STOCKHOLM, Sweden—Shen Yun Peforming Arts Touring Company's final show in Stockholm on Wednesday, April 27, was visited by one of Sweden's most successful classical flautists, Ms. Gunilla von Bahr, who also has had a long career as a musical administrator. She is retired now, but she is still fond of playing the flute.
“It was fascinating, like entering a new world. It took some time for the ears to adjust and the mind to open up. A deep breath, 'OK, I'm here, enjoy.' It was a great experience,” she said, commenting on the New York-based company's presentation.
Ms. von Bahr appreciated the visual feast of the Plum Blossom scene, which tells the story of the delicate flower, that braves the cold winter, blooming in the snow.
“That was incredibly beautiful, so skillfully executed. Really lovely, how all the details had been chiseled out. The orchestra and the dancers were just so incredibly tight, the timing and the interplay. Every little movement was there in the orchestra.”
She found the Shen Yun performance both exciting and romantic.
“I'm a romantic, and I liked the playfulness, but there was both humor and seriousness. When you know what's behind it [the persecution of Falun Gong] it becomes more serious, and the playing becomes more serious. It speaks to you, it feels really important that we can address these issues in this way, through culture,” she said, and drew parallels to her own career as a musician.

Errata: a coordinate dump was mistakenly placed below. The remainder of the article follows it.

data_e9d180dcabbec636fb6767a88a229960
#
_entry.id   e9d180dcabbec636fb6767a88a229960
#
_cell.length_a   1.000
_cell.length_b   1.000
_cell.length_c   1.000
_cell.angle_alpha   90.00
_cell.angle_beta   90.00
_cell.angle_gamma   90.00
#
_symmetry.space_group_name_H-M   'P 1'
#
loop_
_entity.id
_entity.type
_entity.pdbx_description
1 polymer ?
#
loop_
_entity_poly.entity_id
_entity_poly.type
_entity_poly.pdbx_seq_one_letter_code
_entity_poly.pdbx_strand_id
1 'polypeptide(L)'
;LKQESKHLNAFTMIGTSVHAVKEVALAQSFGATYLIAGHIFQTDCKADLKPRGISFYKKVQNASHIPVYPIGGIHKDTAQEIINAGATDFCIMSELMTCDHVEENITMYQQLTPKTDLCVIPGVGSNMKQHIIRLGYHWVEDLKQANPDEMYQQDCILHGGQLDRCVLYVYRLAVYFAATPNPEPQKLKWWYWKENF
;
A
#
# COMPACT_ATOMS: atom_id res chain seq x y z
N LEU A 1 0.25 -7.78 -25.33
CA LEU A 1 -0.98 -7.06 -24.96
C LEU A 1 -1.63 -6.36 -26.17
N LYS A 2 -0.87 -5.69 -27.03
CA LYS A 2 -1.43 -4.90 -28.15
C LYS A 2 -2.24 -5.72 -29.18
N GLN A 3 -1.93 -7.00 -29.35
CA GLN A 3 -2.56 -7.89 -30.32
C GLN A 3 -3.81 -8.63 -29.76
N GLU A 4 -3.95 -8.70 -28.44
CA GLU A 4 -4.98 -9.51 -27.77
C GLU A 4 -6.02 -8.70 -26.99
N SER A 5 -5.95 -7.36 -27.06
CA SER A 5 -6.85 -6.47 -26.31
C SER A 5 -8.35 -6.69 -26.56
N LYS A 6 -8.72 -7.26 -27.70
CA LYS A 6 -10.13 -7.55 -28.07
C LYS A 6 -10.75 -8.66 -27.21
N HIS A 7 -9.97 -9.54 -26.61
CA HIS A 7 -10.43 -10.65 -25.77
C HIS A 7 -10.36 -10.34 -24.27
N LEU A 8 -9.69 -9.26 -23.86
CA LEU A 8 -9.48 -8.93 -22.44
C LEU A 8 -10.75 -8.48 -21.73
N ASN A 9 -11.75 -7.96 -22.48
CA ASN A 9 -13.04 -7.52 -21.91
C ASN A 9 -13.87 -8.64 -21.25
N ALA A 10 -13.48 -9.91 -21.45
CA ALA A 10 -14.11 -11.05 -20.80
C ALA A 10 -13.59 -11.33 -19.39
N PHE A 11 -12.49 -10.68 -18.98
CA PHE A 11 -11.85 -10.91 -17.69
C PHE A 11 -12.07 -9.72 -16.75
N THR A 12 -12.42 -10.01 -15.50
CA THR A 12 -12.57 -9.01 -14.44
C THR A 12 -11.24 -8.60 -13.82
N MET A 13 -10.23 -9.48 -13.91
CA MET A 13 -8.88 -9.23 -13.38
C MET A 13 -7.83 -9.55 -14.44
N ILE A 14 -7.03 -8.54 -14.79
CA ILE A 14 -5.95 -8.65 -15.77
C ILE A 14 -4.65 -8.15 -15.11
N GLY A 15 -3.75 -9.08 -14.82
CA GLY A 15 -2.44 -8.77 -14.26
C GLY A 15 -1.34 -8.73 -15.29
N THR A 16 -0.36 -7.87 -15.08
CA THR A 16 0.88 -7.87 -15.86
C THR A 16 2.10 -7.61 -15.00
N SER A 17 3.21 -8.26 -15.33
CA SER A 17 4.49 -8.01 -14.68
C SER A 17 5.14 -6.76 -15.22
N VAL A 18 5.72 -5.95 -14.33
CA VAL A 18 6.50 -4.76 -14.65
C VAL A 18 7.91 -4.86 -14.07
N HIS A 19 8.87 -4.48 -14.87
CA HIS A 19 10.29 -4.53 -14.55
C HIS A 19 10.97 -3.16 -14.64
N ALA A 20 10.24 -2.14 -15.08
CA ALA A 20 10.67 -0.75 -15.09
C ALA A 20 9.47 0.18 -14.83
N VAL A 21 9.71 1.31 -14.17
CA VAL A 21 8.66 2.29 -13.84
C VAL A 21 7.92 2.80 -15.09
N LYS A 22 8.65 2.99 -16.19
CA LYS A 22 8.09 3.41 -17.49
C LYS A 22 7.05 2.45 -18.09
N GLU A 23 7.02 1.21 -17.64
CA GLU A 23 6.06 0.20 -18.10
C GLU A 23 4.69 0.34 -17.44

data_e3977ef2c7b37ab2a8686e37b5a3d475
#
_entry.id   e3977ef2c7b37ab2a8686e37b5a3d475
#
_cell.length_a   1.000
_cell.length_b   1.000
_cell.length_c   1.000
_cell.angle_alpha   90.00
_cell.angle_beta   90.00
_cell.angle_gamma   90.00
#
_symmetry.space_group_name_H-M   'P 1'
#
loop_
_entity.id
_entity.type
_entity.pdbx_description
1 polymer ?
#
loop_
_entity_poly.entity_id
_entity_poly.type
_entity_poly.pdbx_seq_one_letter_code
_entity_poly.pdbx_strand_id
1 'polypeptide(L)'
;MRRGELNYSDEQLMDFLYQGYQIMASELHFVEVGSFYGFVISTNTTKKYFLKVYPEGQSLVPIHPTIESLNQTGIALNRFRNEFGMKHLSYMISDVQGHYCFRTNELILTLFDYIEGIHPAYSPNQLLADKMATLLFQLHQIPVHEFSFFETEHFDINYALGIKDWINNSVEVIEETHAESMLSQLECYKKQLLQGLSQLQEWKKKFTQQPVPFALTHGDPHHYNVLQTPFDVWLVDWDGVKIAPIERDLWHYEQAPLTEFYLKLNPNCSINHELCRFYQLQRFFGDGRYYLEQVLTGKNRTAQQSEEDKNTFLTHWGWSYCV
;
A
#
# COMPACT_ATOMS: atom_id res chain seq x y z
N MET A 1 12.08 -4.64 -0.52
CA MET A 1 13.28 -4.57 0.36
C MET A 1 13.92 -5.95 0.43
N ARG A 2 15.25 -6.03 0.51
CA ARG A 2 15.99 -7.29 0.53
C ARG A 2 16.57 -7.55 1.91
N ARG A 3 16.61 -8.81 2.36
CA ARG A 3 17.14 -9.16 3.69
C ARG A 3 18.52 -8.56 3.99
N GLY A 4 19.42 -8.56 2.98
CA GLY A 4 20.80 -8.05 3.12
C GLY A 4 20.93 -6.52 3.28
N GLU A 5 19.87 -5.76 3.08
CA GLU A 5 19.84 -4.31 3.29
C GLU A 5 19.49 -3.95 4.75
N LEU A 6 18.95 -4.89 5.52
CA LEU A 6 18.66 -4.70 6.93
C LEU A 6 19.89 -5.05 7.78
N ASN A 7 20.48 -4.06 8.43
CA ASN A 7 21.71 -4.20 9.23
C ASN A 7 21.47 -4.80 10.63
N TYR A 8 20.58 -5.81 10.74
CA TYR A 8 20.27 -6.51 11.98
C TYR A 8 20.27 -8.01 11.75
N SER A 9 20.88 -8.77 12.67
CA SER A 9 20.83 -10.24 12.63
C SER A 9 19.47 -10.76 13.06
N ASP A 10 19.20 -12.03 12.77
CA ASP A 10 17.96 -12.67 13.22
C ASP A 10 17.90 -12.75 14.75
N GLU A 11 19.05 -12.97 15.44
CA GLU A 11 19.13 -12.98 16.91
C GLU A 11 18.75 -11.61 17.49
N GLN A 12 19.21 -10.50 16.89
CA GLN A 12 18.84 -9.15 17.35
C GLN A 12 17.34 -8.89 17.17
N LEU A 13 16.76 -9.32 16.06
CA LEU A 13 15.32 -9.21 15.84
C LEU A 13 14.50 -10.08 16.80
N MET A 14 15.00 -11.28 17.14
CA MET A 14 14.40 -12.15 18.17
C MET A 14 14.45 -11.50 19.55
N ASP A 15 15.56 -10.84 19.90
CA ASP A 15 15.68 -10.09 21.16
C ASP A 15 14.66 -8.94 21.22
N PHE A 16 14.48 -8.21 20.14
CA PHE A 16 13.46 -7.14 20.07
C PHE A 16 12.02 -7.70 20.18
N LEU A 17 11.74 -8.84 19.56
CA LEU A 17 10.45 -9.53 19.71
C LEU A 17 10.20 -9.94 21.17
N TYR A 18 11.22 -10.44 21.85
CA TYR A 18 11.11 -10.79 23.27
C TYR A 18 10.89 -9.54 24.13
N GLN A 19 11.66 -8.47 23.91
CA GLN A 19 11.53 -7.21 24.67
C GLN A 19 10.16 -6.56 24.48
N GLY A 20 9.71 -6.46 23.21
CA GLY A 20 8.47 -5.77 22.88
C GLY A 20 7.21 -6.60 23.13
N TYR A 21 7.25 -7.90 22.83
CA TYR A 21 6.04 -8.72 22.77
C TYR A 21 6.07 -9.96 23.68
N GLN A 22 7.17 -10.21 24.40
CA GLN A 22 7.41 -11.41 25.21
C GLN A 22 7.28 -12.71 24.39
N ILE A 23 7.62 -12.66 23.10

“[My playing] came from the heart. I have performed so much, and I had the audience there with me, which I believe is incredibly important. As a member of the audience today, I could feel that same thing.”
After her career as a performer and recording artist, Ms. von Bahr has been the headmaster of the Royal College of Music in Stockholm, Sweden and managed the Malmö Symphony Orchestra, among other things.
In recent years, she has listened a lot to Indian and Chinese flute music, but on Wednesday she was treated to the sound of the Shen Yun Touring Company Orchestra, where the distinctive sounds of ancient Chinese instruments bathed in a sea of Western strings, woodwind and brass.
What she liked about the music in the Shen Yun show was its softness and singing quality, but also the sudden contrasts.
“I really love contrasts, it's great. It's not regular notes all the time, they use a different scale, and they also use quarter tones. I think it's great. The more you get into it, the more fun and exciting it becomes.”
Ms. von Bahr feels that there is too much evil in the world today, and would like to see more love, something that she found in Shen Yun.
“I really felt a message of love here, that we are all people here on this earth, we only have one earth and we need to take care of it together.”
Reporting by Yvonne Kleberg and Barbro Plogander.
Shen Yun Performing Arts has three companies currently visiting cities across Europe, Asia and the United States. For more information, visit ShenYunPerformingArts.org